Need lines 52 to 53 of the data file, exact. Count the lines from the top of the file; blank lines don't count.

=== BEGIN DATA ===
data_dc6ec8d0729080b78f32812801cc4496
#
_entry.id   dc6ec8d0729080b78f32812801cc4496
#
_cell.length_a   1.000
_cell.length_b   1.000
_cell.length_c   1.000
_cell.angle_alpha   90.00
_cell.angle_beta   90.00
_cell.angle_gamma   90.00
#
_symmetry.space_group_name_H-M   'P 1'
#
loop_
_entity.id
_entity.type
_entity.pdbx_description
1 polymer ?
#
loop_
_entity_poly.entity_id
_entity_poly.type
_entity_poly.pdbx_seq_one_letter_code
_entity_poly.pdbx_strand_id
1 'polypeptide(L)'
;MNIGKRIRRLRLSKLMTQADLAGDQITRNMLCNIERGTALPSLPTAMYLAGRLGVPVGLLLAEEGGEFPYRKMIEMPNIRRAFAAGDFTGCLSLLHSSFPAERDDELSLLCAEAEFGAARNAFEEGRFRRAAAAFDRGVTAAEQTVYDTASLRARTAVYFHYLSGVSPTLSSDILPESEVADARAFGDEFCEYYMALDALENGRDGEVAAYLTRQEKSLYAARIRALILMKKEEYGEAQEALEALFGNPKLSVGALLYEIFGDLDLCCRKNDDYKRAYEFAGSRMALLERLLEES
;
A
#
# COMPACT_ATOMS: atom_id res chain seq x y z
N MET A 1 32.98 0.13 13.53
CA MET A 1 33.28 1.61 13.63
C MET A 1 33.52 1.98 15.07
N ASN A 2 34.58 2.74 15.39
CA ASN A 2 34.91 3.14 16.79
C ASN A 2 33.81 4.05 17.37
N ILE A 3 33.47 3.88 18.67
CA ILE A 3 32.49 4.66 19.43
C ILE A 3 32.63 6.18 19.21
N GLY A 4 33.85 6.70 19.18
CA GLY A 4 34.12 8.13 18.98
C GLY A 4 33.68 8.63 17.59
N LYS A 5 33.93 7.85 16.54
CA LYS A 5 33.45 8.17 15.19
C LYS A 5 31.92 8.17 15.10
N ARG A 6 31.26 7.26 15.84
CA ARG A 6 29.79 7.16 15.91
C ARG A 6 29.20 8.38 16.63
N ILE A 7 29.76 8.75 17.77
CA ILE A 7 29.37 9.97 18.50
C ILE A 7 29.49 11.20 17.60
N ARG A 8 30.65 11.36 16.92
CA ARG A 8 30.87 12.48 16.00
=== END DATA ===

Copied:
N ARG A 8 30.65 11.36 16.92
CA ARG A 8 30.87 12.48 16.00